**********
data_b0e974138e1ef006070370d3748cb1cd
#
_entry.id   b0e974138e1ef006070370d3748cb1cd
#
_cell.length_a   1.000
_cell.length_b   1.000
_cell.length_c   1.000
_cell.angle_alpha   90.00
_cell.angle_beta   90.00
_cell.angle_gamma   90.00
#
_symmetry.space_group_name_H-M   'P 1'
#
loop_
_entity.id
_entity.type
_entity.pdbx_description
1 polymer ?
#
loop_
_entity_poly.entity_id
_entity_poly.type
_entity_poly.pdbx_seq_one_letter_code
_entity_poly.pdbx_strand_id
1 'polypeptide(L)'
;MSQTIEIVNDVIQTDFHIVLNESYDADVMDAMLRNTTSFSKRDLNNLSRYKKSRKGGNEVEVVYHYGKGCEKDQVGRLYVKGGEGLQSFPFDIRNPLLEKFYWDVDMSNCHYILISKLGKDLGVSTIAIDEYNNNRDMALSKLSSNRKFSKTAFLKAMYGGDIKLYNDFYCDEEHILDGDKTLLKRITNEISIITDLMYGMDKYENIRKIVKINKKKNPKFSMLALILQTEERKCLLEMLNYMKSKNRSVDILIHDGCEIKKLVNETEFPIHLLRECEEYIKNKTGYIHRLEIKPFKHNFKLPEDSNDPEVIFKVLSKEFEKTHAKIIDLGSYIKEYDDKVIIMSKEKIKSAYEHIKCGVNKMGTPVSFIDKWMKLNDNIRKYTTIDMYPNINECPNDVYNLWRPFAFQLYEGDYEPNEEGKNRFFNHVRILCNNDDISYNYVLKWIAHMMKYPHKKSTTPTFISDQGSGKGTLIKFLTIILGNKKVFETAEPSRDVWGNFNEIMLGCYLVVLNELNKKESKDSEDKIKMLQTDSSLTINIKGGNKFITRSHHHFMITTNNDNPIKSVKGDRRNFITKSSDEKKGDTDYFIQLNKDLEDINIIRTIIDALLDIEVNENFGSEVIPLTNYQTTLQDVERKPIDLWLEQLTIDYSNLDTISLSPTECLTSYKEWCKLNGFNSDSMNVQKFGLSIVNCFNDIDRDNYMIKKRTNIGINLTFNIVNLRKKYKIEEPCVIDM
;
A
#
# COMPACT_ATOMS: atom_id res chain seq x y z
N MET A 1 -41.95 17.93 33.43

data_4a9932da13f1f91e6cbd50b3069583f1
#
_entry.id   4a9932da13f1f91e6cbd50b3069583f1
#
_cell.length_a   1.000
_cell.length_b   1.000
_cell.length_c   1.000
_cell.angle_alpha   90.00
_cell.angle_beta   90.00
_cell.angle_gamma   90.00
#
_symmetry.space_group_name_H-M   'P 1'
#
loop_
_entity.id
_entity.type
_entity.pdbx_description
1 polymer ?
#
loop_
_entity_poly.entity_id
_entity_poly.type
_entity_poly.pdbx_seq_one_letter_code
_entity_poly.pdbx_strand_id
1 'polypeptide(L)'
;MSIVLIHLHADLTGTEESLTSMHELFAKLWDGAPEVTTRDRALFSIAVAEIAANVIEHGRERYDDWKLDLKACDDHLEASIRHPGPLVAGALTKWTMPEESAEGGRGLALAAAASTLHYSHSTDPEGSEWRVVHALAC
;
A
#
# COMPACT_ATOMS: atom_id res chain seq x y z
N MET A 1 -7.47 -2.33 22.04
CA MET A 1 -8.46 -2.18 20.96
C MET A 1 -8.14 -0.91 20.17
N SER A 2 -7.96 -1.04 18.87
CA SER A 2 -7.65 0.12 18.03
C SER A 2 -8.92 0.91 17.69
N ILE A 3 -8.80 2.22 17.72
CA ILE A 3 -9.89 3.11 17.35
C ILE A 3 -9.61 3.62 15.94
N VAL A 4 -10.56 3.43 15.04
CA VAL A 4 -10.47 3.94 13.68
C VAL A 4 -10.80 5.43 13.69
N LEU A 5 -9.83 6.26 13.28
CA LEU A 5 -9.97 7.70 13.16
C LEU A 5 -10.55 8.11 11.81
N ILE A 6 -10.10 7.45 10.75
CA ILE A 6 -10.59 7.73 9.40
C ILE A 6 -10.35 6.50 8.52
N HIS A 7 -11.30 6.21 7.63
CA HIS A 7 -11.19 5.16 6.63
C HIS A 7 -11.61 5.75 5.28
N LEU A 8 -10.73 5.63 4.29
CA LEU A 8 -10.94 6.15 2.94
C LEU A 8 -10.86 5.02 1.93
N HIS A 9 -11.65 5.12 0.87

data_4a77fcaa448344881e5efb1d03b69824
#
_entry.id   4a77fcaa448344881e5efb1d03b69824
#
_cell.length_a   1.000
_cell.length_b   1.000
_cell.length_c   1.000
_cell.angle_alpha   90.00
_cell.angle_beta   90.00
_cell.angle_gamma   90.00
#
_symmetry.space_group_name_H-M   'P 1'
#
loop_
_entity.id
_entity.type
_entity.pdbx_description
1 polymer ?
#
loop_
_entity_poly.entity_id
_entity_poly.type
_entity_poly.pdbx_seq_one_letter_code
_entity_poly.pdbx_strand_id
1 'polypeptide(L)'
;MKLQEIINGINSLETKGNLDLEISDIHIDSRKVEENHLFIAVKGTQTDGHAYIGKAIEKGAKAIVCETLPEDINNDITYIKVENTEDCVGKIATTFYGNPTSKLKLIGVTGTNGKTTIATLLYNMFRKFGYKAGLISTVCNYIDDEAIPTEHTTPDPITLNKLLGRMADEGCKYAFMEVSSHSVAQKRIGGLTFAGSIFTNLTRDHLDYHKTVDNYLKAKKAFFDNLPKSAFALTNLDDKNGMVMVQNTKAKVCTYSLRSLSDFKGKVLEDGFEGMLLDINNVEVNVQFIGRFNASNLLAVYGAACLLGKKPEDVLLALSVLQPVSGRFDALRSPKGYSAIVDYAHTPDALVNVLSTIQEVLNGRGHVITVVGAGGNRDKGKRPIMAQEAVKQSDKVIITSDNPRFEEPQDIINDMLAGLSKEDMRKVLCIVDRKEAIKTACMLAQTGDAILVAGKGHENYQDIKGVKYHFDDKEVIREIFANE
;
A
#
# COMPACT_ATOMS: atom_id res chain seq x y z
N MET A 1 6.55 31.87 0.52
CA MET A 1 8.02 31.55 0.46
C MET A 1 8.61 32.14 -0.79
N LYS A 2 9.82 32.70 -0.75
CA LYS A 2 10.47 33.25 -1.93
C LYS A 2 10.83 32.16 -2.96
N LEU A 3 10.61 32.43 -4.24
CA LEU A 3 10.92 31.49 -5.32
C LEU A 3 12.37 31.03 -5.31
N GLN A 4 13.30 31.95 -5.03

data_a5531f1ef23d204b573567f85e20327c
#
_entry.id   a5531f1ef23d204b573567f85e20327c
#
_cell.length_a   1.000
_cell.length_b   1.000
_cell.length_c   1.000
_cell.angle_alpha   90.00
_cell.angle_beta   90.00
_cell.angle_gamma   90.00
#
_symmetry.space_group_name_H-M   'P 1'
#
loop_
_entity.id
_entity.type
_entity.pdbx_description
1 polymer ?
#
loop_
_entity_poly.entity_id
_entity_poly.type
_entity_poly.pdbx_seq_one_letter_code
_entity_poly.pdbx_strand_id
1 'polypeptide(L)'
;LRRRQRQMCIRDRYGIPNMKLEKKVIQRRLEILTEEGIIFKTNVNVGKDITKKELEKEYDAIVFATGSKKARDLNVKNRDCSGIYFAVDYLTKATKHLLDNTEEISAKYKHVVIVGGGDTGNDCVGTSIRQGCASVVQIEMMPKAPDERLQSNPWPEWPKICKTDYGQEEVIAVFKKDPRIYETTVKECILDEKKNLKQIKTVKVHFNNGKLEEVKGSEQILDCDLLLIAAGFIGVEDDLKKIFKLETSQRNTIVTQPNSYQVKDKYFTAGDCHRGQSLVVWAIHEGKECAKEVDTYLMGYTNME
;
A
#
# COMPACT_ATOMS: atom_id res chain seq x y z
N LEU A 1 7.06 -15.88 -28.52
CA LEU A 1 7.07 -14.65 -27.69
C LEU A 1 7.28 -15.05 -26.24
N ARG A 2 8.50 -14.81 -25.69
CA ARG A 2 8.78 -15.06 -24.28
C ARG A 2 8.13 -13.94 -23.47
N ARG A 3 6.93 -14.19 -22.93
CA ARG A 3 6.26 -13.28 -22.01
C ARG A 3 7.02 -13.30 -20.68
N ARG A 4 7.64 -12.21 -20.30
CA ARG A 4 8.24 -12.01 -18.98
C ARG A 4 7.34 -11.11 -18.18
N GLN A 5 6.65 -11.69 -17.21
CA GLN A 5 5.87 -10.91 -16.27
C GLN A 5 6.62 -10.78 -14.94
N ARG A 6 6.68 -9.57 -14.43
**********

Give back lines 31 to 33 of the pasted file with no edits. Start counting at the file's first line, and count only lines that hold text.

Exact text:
N MET A 1 -41.95 17.93 33.43

data_4a9932da13f1f91e6cbd50b3069583f1
#